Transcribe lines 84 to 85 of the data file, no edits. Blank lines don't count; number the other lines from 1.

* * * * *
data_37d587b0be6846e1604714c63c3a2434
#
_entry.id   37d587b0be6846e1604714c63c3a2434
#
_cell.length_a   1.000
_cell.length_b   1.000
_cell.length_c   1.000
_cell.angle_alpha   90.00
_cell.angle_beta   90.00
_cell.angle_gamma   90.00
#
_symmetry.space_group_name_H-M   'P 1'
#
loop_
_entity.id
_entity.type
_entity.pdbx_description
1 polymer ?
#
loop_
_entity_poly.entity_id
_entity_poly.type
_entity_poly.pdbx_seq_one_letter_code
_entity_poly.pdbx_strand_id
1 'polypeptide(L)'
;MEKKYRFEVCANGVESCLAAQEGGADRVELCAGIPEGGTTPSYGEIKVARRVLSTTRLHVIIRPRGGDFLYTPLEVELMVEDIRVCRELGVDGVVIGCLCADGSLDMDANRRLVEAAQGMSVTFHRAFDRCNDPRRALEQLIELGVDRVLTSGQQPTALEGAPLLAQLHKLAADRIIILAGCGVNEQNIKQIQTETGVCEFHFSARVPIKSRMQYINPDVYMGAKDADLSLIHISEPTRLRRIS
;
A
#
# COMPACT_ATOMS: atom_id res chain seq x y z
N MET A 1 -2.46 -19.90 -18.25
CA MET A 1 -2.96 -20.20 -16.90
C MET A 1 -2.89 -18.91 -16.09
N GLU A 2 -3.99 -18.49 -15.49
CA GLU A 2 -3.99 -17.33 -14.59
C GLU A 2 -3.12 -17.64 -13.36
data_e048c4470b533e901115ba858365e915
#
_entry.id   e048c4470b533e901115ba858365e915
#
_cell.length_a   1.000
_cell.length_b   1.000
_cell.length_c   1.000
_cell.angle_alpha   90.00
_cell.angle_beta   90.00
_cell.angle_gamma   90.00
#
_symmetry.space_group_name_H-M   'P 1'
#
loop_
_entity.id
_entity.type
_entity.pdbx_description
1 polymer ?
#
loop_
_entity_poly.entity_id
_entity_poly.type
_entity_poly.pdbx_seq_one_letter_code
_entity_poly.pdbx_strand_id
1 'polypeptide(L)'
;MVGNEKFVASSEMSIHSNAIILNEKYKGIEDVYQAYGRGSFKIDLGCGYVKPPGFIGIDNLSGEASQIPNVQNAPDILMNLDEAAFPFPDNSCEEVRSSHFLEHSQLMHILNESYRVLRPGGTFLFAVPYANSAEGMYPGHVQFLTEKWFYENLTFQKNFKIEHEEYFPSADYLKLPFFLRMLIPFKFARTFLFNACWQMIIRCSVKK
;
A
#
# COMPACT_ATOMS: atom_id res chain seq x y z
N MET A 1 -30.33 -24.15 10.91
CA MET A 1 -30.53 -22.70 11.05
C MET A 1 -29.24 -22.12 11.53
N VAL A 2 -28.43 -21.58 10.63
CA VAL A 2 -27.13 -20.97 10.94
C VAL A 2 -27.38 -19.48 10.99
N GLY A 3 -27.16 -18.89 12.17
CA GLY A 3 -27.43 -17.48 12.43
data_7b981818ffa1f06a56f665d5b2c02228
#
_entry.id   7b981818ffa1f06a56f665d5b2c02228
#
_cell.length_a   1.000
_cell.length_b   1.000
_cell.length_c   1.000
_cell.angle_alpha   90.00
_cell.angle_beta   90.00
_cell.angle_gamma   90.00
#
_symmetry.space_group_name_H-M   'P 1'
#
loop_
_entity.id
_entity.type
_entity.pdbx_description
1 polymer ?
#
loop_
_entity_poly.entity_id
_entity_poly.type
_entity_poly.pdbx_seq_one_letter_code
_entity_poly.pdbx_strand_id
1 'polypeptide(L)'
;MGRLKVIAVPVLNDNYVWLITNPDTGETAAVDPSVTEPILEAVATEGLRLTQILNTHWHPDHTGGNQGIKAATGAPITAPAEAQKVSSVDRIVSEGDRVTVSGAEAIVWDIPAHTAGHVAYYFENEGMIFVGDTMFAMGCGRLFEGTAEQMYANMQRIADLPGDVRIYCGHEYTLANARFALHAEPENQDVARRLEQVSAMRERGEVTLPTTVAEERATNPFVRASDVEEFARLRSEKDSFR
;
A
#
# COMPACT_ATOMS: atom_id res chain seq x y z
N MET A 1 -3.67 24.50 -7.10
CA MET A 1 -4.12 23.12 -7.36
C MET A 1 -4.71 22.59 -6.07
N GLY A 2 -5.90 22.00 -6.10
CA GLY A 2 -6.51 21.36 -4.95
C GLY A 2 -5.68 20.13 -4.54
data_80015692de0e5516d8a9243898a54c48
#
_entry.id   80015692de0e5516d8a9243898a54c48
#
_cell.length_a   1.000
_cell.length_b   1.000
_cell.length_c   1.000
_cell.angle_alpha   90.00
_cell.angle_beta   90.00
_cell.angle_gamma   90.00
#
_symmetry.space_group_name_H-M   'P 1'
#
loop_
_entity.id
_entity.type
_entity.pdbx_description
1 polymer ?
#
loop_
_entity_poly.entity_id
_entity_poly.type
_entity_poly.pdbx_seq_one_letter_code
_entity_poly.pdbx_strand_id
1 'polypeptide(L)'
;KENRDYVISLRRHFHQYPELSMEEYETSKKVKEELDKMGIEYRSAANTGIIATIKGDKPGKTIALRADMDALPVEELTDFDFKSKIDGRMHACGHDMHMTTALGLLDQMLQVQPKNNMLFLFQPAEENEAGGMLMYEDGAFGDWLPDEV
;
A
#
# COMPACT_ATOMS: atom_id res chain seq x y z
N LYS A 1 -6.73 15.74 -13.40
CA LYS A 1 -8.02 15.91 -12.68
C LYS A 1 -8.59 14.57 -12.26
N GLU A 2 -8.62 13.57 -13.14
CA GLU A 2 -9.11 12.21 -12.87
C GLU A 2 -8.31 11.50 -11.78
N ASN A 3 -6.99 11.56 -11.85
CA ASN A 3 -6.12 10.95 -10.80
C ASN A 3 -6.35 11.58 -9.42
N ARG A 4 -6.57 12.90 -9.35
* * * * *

_cell.angle_gamma   90.00
#